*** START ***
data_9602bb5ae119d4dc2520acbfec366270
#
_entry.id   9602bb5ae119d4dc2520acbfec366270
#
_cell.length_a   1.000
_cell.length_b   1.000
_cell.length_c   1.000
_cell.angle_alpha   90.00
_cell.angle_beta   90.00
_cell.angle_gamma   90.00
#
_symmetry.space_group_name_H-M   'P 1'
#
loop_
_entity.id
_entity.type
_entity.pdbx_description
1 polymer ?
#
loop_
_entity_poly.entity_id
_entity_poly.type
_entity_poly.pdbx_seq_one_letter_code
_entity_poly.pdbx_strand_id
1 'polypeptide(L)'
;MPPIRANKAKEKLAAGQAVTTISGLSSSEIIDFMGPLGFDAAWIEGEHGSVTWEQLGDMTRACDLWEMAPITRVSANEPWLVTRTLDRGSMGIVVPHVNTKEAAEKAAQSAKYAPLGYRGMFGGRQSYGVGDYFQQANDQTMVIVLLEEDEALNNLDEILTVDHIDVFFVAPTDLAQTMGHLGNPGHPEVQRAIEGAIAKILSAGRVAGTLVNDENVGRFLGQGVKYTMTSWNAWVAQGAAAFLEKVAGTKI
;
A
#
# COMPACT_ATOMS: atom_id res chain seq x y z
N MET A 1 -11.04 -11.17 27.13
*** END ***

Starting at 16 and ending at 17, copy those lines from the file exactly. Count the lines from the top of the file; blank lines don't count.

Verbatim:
_entity.type
_entity.pdbx_description